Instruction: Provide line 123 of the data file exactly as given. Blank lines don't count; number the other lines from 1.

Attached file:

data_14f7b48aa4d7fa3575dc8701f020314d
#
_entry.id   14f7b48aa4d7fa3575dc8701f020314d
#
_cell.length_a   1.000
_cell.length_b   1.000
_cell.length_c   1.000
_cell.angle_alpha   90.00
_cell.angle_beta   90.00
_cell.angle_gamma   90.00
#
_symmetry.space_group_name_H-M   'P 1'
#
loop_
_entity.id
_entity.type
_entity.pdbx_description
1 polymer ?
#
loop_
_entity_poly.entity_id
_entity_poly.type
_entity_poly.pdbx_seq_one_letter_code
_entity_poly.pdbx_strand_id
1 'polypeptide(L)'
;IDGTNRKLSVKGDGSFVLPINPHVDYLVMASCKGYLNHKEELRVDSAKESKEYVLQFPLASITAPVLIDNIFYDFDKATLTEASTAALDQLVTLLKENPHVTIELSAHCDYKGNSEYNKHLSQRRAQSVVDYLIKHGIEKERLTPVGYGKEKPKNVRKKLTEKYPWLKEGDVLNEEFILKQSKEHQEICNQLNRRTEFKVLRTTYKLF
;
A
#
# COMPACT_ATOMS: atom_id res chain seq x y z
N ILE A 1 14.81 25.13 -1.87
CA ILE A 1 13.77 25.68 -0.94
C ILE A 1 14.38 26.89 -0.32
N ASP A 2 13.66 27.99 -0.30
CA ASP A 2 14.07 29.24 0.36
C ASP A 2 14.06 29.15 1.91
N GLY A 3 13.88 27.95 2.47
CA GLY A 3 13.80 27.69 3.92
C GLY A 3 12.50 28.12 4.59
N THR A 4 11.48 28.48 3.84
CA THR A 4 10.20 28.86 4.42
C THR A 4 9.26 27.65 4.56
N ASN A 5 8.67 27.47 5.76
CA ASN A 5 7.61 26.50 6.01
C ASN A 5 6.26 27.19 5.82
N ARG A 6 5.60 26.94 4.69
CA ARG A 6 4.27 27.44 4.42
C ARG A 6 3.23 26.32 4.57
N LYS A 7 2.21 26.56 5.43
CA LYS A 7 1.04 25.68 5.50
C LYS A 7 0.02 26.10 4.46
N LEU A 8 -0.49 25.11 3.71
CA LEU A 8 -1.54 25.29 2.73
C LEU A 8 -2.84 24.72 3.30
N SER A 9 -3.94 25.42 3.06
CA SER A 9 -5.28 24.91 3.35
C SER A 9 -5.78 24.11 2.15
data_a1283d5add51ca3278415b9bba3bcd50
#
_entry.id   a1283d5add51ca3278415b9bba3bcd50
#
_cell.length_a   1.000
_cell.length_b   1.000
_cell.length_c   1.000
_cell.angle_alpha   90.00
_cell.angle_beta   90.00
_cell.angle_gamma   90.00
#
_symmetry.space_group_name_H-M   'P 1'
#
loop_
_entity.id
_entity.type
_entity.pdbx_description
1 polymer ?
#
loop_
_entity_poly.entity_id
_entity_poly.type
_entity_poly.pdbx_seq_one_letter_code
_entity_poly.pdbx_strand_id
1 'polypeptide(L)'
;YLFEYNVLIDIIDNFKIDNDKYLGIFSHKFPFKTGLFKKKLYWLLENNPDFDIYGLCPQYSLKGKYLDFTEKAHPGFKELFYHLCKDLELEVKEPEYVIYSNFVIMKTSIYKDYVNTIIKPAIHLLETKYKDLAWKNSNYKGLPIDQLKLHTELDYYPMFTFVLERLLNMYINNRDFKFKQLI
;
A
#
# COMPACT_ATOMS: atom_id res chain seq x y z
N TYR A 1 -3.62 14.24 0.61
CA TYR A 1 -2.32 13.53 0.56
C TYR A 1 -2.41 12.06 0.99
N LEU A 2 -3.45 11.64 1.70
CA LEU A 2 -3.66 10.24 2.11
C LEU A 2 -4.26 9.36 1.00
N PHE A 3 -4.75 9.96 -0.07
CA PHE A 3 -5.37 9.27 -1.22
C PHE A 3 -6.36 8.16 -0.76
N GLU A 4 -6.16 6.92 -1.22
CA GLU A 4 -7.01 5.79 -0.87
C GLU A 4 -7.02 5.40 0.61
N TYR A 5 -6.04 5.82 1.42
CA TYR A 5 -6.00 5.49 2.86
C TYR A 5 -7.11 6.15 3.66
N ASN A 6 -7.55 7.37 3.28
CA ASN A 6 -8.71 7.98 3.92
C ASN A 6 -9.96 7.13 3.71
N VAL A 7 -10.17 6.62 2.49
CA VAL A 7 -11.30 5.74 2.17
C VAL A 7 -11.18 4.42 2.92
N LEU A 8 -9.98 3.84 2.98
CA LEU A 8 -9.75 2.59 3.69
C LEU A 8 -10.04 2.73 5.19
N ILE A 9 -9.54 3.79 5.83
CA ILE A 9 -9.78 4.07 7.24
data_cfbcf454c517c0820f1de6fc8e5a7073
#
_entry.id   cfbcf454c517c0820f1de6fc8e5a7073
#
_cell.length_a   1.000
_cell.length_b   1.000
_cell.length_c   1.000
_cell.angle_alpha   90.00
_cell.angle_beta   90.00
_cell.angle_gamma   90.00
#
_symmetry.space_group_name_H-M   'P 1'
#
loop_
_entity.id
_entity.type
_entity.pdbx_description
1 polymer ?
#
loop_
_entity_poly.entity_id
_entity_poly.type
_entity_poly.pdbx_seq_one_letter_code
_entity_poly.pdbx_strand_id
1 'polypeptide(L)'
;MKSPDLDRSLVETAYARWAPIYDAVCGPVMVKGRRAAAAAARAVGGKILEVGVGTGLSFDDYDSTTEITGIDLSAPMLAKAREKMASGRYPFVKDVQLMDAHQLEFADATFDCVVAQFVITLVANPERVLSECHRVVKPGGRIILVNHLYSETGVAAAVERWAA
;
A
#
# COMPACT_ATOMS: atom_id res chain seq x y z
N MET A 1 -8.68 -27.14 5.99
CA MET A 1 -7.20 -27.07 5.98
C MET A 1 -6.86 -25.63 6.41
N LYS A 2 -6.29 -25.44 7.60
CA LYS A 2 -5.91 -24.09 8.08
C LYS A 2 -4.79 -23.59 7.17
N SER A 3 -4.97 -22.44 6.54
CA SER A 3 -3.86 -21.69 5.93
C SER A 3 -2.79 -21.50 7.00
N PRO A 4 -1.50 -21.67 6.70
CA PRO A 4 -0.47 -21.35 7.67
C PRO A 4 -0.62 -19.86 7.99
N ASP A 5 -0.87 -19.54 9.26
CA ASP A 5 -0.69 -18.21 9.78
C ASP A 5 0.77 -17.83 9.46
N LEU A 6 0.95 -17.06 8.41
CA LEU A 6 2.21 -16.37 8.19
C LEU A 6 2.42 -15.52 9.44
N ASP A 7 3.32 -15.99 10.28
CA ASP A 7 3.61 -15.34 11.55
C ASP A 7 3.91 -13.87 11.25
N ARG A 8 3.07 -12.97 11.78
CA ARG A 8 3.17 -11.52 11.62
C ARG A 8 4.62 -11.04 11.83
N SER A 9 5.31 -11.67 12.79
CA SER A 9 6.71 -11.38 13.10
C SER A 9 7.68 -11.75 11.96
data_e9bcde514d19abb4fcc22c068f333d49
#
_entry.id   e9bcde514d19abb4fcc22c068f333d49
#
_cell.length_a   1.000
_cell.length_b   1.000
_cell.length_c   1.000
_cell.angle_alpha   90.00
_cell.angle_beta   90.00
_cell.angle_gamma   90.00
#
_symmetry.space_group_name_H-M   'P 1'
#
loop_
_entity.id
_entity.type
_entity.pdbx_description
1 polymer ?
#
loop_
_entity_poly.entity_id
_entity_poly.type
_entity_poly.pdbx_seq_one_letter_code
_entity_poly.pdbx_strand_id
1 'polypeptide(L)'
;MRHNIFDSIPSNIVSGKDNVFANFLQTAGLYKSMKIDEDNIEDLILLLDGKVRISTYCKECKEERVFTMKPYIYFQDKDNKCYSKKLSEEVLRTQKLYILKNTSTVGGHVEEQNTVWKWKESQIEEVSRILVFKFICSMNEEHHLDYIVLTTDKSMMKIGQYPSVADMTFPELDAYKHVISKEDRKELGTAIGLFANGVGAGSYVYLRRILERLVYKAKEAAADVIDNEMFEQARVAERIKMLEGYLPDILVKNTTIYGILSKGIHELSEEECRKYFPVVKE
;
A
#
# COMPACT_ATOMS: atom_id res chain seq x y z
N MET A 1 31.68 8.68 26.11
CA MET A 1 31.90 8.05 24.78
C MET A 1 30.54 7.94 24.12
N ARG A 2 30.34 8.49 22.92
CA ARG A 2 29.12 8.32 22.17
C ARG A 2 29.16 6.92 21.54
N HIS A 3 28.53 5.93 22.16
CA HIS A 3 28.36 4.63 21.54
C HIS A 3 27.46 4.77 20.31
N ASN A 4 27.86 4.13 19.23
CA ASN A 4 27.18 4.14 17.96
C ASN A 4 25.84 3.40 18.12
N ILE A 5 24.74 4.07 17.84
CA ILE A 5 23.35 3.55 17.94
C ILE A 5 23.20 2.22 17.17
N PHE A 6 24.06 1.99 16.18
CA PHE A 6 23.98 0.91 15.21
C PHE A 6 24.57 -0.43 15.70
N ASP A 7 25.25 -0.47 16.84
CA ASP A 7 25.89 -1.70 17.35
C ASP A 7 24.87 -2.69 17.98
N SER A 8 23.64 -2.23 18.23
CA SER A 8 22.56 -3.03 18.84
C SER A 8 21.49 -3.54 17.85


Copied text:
_cell.angle_gamma   90.00